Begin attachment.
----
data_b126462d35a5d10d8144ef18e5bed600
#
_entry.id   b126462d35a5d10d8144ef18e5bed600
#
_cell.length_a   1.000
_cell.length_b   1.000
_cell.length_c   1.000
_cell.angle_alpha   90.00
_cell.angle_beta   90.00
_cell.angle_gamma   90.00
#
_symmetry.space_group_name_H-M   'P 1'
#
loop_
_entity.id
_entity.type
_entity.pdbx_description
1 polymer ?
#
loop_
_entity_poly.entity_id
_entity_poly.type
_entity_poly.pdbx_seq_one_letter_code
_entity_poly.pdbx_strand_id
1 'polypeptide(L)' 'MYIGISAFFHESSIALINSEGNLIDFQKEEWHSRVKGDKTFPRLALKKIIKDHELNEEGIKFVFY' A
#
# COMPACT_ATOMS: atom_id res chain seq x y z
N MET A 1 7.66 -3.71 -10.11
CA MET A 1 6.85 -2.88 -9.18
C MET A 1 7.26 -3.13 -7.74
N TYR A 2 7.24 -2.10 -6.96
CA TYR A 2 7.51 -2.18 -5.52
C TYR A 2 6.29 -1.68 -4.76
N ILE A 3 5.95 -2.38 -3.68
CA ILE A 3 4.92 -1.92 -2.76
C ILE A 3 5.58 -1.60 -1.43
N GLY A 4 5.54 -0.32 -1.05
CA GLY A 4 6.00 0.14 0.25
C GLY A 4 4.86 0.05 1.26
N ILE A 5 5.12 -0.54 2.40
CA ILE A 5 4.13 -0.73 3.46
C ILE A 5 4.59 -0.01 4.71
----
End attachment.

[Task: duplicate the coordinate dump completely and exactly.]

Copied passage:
data_b126462d35a5d10d8144ef18e5bed600
#
_entry.id   b126462d35a5d10d8144ef18e5bed600
#
_cell.length_a   1.000
_cell.length_b   1.000
_cell.length_c   1.000
_cell.angle_alpha   90.00
_cell.angle_beta   90.00
_cell.angle_gamma   90.00
#
_symmetry.space_group_name_H-M   'P 1'
#
loop_
_entity.id
_entity.type
_entity.pdbx_description
1 polymer ?
#
loop_
_entity_poly.entity_id
_entity_poly.type
_entity_poly.pdbx_seq_one_letter_code
_entity_poly.pdbx_strand_id
1 'polypeptide(L)' 'MYIGISAFFHESSIALINSEGNLIDFQKEEWHSRVKGDKTFPRLALKKIIKDHELNEEGIKFVFY' A
#
# COMPACT_ATOMS: atom_id res chain seq x y z
N MET A 1 7.66 -3.71 -10.11
CA MET A 1 6.85 -2.88 -9.18
C MET A 1 7.26 -3.13 -7.74
N TYR A 2 7.24 -2.10 -6.96
CA TYR A 2 7.51 -2.18 -5.52
C TYR A 2 6.29 -1.68 -4.76
N ILE A 3 5.95 -2.38 -3.68
CA ILE A 3 4.92 -1.92 -2.76
C ILE A 3 5.58 -1.60 -1.43
N GLY A 4 5.54 -0.32 -1.05
CA GLY A 4 6.00 0.14 0.25
C GLY A 4 4.86 0.05 1.26
N ILE A 5 5.12 -0.54 2.40
CA ILE A 5 4.13 -0.73 3.46
C ILE A 5 4.59 -0.01 4.71